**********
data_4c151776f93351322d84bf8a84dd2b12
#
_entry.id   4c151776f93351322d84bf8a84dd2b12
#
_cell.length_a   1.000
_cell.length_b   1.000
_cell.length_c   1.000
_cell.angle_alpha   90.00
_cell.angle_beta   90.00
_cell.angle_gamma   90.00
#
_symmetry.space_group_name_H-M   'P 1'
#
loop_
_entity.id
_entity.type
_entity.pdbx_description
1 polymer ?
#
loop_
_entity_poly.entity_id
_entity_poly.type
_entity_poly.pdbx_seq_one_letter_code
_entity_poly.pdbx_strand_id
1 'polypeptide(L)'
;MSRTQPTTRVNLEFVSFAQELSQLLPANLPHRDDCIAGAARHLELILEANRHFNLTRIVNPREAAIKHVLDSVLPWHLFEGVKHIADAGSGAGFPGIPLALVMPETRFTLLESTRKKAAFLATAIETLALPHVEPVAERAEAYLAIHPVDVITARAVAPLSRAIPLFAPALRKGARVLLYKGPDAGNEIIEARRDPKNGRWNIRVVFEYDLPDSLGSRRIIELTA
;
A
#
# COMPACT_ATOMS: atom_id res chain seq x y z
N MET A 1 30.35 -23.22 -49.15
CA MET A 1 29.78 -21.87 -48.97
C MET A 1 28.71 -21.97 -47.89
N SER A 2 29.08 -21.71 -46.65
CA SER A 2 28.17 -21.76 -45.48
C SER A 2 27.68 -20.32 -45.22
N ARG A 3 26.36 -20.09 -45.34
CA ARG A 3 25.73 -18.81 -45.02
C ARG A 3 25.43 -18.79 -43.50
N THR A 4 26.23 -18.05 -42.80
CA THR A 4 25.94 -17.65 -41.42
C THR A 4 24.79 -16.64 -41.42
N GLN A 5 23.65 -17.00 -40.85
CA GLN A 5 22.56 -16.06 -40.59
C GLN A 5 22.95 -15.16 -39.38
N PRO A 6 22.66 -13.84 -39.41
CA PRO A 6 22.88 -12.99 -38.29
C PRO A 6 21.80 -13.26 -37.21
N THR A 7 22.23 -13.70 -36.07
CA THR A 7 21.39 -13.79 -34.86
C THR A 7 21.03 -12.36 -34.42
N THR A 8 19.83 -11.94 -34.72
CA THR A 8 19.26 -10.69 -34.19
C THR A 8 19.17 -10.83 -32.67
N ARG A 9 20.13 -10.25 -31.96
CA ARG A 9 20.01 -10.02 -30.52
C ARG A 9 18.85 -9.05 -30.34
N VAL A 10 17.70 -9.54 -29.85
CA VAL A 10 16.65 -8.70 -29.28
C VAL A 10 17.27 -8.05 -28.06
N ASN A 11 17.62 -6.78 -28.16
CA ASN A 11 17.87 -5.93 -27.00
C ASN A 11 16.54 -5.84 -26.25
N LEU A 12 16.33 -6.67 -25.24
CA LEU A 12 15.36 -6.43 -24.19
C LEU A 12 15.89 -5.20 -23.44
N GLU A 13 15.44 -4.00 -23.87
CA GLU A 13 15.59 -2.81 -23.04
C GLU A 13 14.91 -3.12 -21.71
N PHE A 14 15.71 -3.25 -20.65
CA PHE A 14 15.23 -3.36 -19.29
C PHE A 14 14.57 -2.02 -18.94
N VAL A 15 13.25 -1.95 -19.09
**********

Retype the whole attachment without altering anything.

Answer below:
data_4c151776f93351322d84bf8a84dd2b12
#
_entry.id   4c151776f93351322d84bf8a84dd2b12
#
_cell.length_a   1.000
_cell.length_b   1.000
_cell.length_c   1.000
_cell.angle_alpha   90.00
_cell.angle_beta   90.00
_cell.angle_gamma   90.00
#
_symmetry.space_group_name_H-M   'P 1'
#
loop_
_entity.id
_entity.type
_entity.pdbx_description
1 polymer ?
#
loop_
_entity_poly.entity_id
_entity_poly.type
_entity_poly.pdbx_seq_one_letter_code
_entity_poly.pdbx_strand_id
1 'polypeptide(L)'
;MSRTQPTTRVNLEFVSFAQELSQLLPANLPHRDDCIAGAARHLELILEANRHFNLTRIVNPREAAIKHVLDSVLPWHLFEGVKHIADAGSGAGFPGIPLALVMPETRFTLLESTRKKAAFLATAIETLALPHVEPVAERAEAYLAIHPVDVITARAVAPLSRAIPLFAPALRKGARVLLYKGPDAGNEIIEARRDPKNGRWNIRVVFEYDLPDSLGSRRIIELTA
;
A
#
# COMPACT_ATOMS: atom_id res chain seq x y z
N MET A 1 30.35 -23.22 -49.15
CA MET A 1 29.78 -21.87 -48.97
C MET A 1 28.71 -21.97 -47.89
N SER A 2 29.08 -21.71 -46.65
CA SER A 2 28.17 -21.76 -45.48
C SER A 2 27.68 -20.32 -45.22
N ARG A 3 26.36 -20.09 -45.34
CA ARG A 3 25.73 -18.81 -45.02
C ARG A 3 25.43 -18.79 -43.50
N THR A 4 26.23 -18.05 -42.80
CA THR A 4 25.94 -17.65 -41.42
C THR A 4 24.79 -16.64 -41.42
N GLN A 5 23.65 -17.00 -40.85
CA GLN A 5 22.56 -16.06 -40.59
C GLN A 5 22.95 -15.16 -39.38
N PRO A 6 22.66 -13.84 -39.41
CA PRO A 6 22.88 -12.99 -38.29
C PRO A 6 21.80 -13.26 -37.21
N THR A 7 22.23 -13.70 -36.07
CA THR A 7 21.39 -13.79 -34.86
C THR A 7 21.03 -12.36 -34.42
N THR A 8 19.83 -11.94 -34.72
CA THR A 8 19.26 -10.69 -34.19
C THR A 8 19.17 -10.83 -32.67
N ARG A 9 20.13 -10.25 -31.96
CA ARG A 9 20.01 -10.02 -30.52
C ARG A 9 18.85 -9.05 -30.34
N VAL A 10 17.70 -9.54 -29.85
CA VAL A 10 16.65 -8.70 -29.28
C VAL A 10 17.27 -8.05 -28.06
N ASN A 11 17.62 -6.78 -28.16
CA ASN A 11 17.87 -5.93 -27.00
C ASN A 11 16.54 -5.84 -26.25
N LEU A 12 16.33 -6.67 -25.24
CA LEU A 12 15.36 -6.43 -24.19
C LEU A 12 15.89 -5.20 -23.44
N GLU A 13 15.44 -4.00 -23.87
CA GLU A 13 15.59 -2.81 -23.04
C GLU A 13 14.91 -3.12 -21.71
N PHE A 14 15.71 -3.25 -20.65
CA PHE A 14 15.23 -3.36 -19.29
C PHE A 14 14.57 -2.02 -18.94
N VAL A 15 13.25 -1.95 -19.09